PleinAir Magazine Feb/Mar 2017

Get your PleinAir Magazine digital subscription today and join tens of thousands of artists and collectors who have joined a new plein air movement. Rooted in a deep history, each bi-monthly issue, edited by Kelly Kane, chronicles important events and spotlights today’s master artists, their techniques, the collectors who follow them, as well as the historic artists who came before them.

United States
Streamline Publishing
$7.98(Incl. tax)
$42.64(Incl. tax)
6 Issues

in this issue

1 min
plein air heritage

The Danish artist Paul Gustave Fischer had an unusual opportunity to learn about painting from his father, who was both an artist and a manufacturer of paints and lacquers. His earliest paintings were influenced by his father and his teachers at the Royal Danish Academy, as well as the young Danish naturalists gaining attention at the time. Fischer’s paintings changed dramatically after a four-year stay in Paris (1891-1895), during which he gained a greater appreciation for plein air painting, a brighter palette, and a looser application of oil colors. This painting of a friend resting in a wooded setting was created before Fischer’s time in Paris. The grasses and trees have a gestured quality that suggests they were painted completely outdoors, but the detailed rendering of the figure, easel, and painting…

4 min
your role in art history

You are a part of something very big. The plein air movement is currently bigger than any movement in the history of art. Your role — whether painter, collector, museum, sponsoring organization, or gallery — is to play a critical part in this historic movement, which will be written about for generations to come. In case you just joined the movement recently: Plein air has not always been so dynamic. Although there was a special moment for the Impressionists in 19th-century France, and in the 20th century a small movement of outdoor painters on the West and East coasts of America, those movements eventually all but died out. The tradition was only held together by a chain of young plein air artists who ultimately lived long enough to pass the torch…

2 min
a time for invention

In the middle of winter, when the temperature drops below freezing and the days keep getting shorter, I spend time in my studio on special projects and reviewing the drawings and paintings I created outdoors under more favorable conditions. It’s an opportunity to make critical evaluations and to find images worthy of further exploration. I might develop a larger and more refined studio piece that expands on what I observed last summer, or I might translate an image recorded in charcoal into a colorful oil painting (as with the painting on the easel). This process is one of relying on memories, invention, and imagination more than observation. That is, it is a shift away from creating plein air paintings of what I actually see toward scenes that don’t really exist. Several…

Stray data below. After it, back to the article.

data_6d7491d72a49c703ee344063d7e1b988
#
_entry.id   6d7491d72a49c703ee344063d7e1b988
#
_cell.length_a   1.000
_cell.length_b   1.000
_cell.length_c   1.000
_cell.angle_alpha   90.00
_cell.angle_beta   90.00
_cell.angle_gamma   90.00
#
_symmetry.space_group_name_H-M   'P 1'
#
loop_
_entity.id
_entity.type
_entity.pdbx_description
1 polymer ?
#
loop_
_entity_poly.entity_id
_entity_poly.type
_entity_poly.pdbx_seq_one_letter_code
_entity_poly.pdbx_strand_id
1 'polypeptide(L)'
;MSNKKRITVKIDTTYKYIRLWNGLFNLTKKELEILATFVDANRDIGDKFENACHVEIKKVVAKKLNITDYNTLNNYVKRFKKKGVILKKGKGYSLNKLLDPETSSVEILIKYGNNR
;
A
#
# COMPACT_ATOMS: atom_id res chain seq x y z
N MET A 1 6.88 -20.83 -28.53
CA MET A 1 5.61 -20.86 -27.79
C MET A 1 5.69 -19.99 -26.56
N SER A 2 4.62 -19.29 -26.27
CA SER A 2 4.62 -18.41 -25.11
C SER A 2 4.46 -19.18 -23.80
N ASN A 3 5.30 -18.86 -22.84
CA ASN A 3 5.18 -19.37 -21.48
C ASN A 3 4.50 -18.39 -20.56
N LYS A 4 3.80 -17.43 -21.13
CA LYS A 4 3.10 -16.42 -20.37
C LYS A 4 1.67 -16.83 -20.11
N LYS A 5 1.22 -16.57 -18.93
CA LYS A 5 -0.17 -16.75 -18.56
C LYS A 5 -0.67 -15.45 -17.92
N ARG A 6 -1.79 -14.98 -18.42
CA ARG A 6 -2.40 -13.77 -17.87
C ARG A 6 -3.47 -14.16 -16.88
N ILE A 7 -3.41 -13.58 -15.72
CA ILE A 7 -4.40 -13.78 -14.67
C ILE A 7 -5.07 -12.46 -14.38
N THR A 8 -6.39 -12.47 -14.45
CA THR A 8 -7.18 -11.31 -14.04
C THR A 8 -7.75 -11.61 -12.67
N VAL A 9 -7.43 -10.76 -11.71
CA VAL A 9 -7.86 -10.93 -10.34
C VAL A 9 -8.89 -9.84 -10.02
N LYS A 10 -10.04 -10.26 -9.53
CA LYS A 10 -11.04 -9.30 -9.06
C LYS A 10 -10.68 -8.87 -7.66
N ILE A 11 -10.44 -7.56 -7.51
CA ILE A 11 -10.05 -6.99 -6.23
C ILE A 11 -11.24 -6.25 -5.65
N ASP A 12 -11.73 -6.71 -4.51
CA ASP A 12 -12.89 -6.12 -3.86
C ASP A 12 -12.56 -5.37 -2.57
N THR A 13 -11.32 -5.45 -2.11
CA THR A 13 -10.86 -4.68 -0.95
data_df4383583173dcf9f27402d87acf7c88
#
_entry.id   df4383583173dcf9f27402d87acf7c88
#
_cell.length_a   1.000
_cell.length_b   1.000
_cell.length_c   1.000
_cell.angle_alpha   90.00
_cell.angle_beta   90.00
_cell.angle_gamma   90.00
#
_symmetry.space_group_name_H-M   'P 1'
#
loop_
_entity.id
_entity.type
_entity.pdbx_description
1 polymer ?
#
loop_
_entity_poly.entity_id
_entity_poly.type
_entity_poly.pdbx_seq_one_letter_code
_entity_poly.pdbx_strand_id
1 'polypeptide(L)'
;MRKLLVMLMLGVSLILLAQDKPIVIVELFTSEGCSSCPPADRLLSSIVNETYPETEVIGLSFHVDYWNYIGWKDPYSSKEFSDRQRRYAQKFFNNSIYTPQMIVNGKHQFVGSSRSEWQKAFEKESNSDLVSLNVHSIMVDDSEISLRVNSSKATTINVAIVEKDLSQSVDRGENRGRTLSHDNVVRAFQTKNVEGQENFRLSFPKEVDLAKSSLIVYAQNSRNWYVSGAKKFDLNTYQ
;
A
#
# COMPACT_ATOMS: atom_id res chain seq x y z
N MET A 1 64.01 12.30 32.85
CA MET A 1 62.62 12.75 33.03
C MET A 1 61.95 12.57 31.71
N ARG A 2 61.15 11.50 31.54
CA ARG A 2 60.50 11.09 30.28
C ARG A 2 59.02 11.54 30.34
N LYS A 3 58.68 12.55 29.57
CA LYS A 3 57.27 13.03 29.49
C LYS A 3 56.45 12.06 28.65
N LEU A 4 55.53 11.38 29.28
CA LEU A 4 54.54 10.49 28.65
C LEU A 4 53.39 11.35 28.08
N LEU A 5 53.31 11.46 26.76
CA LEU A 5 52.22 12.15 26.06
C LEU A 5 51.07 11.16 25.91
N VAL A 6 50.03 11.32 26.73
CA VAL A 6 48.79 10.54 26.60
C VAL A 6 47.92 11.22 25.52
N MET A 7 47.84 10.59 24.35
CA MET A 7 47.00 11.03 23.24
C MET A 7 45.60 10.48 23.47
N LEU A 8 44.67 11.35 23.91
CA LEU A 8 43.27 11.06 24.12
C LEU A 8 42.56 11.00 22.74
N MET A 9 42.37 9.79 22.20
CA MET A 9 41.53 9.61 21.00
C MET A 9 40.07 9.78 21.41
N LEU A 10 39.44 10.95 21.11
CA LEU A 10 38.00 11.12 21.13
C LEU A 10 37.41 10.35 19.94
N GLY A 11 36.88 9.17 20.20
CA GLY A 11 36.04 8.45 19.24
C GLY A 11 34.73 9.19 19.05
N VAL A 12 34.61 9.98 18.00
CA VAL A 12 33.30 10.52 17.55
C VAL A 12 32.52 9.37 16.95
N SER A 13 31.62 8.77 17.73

1 min
w. herbert dunton (1878-1936)

Following our focus on artists whose paintings centered on conservation and preservation, we feature the early Taos, New Mexico, painter and printmaker W. Herbert Dunton. He was passionate about preserving the vanishing spirit of the Old West in his oil paintings, murals, and lithographs. Dunton grew up working as a ranch hand and cowboy, studied at the Art Students League of New York, created illustrations for major magazines, and ultimately struggled with financial and health setbacks during the Great Depression. Dunton is shown in this hand-tinted photographs working in New Mexico on a plein air painting of a cowboy on horseback.…

9 min
artists support preservation & conservation

Gloria Chadwick Artists For Conservation “My art conservation pledging began in 2003 after responding to a Starbucks/San Diego Zoo competition to design a limited-edition debit card and tumbler design with the purpose of raising funds for the zoo’s Conservation and Research for Endangered Species program,” says Gloria Chadwick. “My winning flamingo design sold out in six weeks, and 20 percent of the funds went to research. The zoo now has a new, broader program, San Diego Global, to educate and promote conservation while engaging the general public. That event led to my becoming a juried member of Artists for Conservation [], which is an international nonprofit, located in Canada, representing 27 countries in five continents, with a limited membership of 500 artists all dedicated to contributing time, funds, paintings, and research…

8 min
compose constantly

ARTIST DATA NAME: Dan Young BIRTH YEAR: 1959 LOCATION: Silt, CO INFLUENCES: “Chauncey Ryder, Emil Carlsen.” WEBSITE: Dan Young’s work sells in some of the top galleries in the country, and he is living the dream, painting all day and painting what he wants, usually outside. But most everyone wishes they could go back in time and pull themselves aside to offer advice on how to navigate the future, with the benefit of hindsight. What would Dan Young say to the Dan Young of 30 years ago? “Be more patient with the whole process,” Young says. “We are influenced by a lot of painters and see a lot of great work when we are hungry young artists, and everyone wants it to come quickly. But we have to be patient with the process. It’s tempting to…